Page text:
Our experience-based knowledge of information-flow confirms that systems with large amounts of specified complexity (especially codes and languages) invariably originate from an intelligent source from a mind or personal agent.”

(Stephen C. Meyer, “The origin of biological information and the higher taxonomic categories,” Proceedings of the Biological Society of Washington, Vol. 117(2):213-239 (2004).)

Thus, ID says that we would expect to find function for junk-DNA because, in our experience, designers make things for a purpose. This leads to a POSITIVE expectation that junk-DNA will have function. Neo-Darwinism can do whatever it wants; ID has long-predicted that junk-DNA has function, and ID was right.

“Substantive objections are bypassed. Irrelevancies are stressed. Tables are turned. Misrepresentations abound.”

Finally, the question must be asked, why should Panda’s Thumb resort to such a blatantly false caricature of ID by claiming it’s merely a negative argument against evolution? It’s much easier to invent a false caricature than to actually engage the arguments of your opponents. Darwinists like those at Panda’s Thumb are famous for promoting false caricatures of ID. William Dembski explains that novices to this debate often expect ID-critics to actively engage ID arguments, but Dembski’s experience with this debate would teach us to not be fooled by seemingly reasonable statements by ID-critics:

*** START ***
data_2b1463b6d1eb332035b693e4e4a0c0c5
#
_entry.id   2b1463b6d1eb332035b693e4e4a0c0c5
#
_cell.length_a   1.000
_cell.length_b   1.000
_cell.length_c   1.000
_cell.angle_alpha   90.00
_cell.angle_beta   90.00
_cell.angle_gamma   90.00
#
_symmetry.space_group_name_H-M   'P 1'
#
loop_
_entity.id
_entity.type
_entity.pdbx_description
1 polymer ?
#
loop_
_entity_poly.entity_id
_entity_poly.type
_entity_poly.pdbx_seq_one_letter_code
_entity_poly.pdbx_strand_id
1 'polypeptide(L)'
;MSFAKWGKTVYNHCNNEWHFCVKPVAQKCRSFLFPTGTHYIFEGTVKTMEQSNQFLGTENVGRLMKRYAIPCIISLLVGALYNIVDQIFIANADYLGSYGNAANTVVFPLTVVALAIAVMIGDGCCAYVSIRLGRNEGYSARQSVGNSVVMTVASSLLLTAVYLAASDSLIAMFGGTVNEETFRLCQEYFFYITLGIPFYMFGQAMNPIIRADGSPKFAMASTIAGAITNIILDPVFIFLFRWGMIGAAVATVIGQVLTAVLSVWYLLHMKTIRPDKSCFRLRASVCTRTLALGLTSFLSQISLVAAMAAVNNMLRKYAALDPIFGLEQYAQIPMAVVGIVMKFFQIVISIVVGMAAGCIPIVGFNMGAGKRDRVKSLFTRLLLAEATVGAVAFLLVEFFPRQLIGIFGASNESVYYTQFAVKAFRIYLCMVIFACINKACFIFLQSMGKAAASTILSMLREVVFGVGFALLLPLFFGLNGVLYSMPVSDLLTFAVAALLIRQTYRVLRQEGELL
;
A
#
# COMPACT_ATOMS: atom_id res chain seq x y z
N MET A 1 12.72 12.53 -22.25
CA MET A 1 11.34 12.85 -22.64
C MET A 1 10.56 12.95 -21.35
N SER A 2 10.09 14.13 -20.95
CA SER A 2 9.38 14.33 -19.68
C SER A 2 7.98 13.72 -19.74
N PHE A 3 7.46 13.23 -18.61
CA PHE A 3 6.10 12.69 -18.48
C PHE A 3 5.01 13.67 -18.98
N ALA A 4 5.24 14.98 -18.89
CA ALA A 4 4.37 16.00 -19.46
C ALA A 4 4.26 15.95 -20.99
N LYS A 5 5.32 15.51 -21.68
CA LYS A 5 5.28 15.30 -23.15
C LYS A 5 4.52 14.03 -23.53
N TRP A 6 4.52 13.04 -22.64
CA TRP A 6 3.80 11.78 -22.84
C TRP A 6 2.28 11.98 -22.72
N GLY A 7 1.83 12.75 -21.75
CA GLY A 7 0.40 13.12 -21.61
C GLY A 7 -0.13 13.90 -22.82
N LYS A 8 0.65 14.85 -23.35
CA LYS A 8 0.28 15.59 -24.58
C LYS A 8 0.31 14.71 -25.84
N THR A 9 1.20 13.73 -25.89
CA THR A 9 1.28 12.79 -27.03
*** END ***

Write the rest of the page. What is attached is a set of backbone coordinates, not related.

Our critics have, in effect, adopted a zero-concession policy toward intelligent design. According to this policy, absolutely nothing is to be conceded to intelligent design and its proponents. It is therefore futile to hope for concessions from critics. This is especially difficult for novices to accept. A bright young novice to this debate comes along, makes an otherwise persuasive argument, and finds it immediately shot down. Substantive objections are bypassed. Irrelevancies are stressed. Tables are turned. Misrepresentations abound.

(William A. Dembski, “Dealing with the Backlash Against Intelligent Design“)

One last point: Panda’s Thumb also tries to claim that ID’s predictions about junk-DNA are really derived from creationist arguments. The post then cites to an Answers in Genesis article. Logically speaking, this makes the correlation equals causation fallacy. One might as well claim that the rare Darwinian biologist that claimed junk-DNA had function was inspired by creationists.


Casey Luskin

Associate Director, Center for Science and Culture
Casey Luskin is a geologist and an attorney with graduate degrees in science and law, giving him expertise in both the scientific and legal dimensions of the debate over evolution. He earned his PhD in Geology from the University of Johannesburg, and BS and MS degrees in Earth Sciences from the University of California, San Diego, where he studied evolution extensively at both the graduate and undergraduate levels. His law degree is from the University of San Diego, where he focused his studies on First Amendment law, education law, and environmental law.



Junk DNA